Forget about “doing school at home”. Keep the essential basic lessons (reading, maths, handwriting) short, simple (literally no more than 20 minutes!) and then happily move on to the discovery and discussion subjects.  Find out how to fit all the extras in and add variety by using a theme for each day.

Follow your child’s lead.  Don’t struggle and “make them learn” by forcing lessons that they are not ready for.  Shelve the lessons or books for a month or two and try again later if your child continually cries and complains.  When your child is ready, they learn so fast and enthusiastically that it makes no sense to battle and fight with them and create a negative vibe about school.  Tears and tantrums are a sign of fear.

Don’t compare yourself, your child, your children or others.  Fear of failure is a dreadful result.  While it is easier and makes good sense to work with several children in your family as a group for core subjects, rather approach each child as a complete individual.  Observe and find out how each child prefers to learn new and difficult concepts and approach their learning in the way that best suits them.

My tactile, affectionate, visual, kinesthetic child loves to move, touch and do stuff while she learns.  If she were to sit at the table to do all her homeschool, she would be utterly frustrated, so we do short seat-work lessons and then I allow her to choose what and where she wants to do her core and other lessons.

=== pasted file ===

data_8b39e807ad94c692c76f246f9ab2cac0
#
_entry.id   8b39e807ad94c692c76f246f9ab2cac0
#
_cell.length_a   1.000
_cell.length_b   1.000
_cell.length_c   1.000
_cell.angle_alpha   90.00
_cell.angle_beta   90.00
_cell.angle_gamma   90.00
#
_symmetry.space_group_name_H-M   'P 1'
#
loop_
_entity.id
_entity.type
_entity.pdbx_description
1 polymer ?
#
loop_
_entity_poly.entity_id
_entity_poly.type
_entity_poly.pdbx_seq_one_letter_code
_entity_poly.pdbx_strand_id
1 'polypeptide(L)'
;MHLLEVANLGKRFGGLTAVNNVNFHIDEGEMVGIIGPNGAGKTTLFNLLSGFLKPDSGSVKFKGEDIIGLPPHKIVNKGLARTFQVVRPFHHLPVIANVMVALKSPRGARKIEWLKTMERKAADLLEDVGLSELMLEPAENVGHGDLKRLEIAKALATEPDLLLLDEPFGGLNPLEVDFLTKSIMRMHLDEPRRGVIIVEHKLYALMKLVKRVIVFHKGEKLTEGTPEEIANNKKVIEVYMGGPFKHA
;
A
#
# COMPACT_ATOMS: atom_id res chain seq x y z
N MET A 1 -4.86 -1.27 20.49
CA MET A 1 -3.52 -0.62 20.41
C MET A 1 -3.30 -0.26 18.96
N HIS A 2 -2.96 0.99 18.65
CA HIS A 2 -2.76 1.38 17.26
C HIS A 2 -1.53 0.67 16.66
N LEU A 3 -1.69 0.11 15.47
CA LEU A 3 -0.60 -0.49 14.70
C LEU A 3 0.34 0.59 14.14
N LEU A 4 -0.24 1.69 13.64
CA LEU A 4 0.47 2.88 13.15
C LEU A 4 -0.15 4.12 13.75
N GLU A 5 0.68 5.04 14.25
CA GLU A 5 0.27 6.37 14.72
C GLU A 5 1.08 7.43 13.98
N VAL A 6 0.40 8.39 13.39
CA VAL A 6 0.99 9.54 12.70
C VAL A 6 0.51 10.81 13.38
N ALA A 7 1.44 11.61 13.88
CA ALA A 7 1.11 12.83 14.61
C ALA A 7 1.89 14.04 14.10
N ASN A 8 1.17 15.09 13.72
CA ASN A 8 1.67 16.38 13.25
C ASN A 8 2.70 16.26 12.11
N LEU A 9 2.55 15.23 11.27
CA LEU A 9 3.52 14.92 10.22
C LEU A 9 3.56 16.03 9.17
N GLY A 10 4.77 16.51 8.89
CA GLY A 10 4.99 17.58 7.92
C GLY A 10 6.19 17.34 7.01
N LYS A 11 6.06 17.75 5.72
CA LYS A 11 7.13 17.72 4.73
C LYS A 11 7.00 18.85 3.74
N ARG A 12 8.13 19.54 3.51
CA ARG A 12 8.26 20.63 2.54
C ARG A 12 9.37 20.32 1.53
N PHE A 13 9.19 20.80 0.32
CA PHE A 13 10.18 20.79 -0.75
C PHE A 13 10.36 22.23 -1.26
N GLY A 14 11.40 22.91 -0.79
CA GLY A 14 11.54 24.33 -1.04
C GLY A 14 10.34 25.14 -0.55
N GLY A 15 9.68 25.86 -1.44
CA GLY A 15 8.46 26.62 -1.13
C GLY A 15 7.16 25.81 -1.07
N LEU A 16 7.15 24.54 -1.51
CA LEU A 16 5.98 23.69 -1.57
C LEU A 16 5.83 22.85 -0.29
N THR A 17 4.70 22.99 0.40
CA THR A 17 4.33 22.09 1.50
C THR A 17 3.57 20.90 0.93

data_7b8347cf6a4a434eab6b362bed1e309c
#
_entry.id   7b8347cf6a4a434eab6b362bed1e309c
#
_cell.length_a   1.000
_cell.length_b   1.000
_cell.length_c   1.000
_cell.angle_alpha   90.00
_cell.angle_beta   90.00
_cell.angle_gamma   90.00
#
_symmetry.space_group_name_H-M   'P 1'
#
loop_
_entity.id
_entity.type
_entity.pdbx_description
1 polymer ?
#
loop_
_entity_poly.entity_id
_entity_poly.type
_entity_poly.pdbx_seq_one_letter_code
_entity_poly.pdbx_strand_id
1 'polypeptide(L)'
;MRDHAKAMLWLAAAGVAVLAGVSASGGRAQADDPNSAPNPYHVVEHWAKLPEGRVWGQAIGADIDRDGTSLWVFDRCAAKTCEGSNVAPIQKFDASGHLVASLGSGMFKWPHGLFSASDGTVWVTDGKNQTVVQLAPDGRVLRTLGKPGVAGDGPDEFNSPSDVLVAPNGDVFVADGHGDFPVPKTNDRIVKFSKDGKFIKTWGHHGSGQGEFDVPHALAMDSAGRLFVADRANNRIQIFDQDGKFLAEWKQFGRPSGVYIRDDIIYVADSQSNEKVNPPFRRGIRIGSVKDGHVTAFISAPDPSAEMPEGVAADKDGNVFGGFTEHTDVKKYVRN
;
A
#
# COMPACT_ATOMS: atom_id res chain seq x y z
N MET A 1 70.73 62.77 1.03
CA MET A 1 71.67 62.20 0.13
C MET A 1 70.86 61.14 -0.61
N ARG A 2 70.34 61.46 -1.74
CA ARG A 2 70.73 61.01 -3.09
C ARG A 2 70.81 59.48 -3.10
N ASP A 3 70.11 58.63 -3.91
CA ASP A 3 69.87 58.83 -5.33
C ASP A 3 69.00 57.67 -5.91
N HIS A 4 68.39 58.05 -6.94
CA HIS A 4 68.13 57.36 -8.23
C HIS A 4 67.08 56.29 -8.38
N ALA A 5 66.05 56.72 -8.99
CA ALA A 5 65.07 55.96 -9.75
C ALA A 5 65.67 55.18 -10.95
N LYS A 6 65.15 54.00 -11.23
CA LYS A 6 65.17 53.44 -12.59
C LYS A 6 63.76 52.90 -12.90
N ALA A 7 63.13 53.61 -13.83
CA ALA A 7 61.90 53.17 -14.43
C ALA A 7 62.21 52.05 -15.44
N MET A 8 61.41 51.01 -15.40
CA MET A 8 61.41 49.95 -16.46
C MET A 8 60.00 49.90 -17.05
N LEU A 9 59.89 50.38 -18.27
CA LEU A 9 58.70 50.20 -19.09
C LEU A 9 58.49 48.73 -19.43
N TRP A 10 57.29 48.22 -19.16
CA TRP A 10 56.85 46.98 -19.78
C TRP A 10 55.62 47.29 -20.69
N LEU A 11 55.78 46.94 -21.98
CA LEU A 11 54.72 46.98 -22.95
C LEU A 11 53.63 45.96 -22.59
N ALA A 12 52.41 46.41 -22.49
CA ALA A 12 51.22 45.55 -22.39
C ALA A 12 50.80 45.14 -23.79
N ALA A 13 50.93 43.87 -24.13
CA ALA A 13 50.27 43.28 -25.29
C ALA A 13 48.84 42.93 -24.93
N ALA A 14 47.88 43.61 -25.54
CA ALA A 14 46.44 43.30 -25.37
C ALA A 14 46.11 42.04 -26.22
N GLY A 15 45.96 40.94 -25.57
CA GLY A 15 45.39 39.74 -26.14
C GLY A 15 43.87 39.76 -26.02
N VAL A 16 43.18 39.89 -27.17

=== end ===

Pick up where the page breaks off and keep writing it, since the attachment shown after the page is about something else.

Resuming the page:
We took these photos (with a self-timer!) after Bible, maths and spelling.  We sat in the warm sun flooding her bedroom carpet and did our reading and read alouds.  We chatted about topics and themes, we discussed the characters and their fears and successes.

Informal, intimate and incredible!  We realized, once again, that we are blessed to learn and live in such loving liberty.

What do you enjoy most about your homeschooling?

Blessings,

Around the World Mobile

An amazing learning tool and hands-on activity ~ our Around the World mobile!

Mobile

My youngest daughter and I have traveled with Jules Verne “Around the World in 80 Days” and we took some ‘scenic tours’ in Geography and Social Studies along our route.

Most our Geography studies focused around our large laminated world map as we plotted Phineas Fogg’s route, and we learnt the many countries of the world with our Sonlight Geography Songs CD. (Memorization and learning through song is the most amazingly effective learning method we have ever used! My homeschool graduate sang along with us while she was busy with her work!  She remembered these songs from 11 years ago when we first used the CD.) We pasted flags from each country around our world map in the order of the songs to better assist our memorization.

While I searched for other hands-on ideas, I came across Kids Around the World with gorgeous pictures of children in traditional clothes.  As I always look for some hands-on activities for my children to do while I read aloud, I printed black-and-white pictures and Miss.L12 happily painted her pictures during the next few days reading.  She used the color pictures as her reference.  With all these ideas floating around, I decided to create an “Around The World” mobile.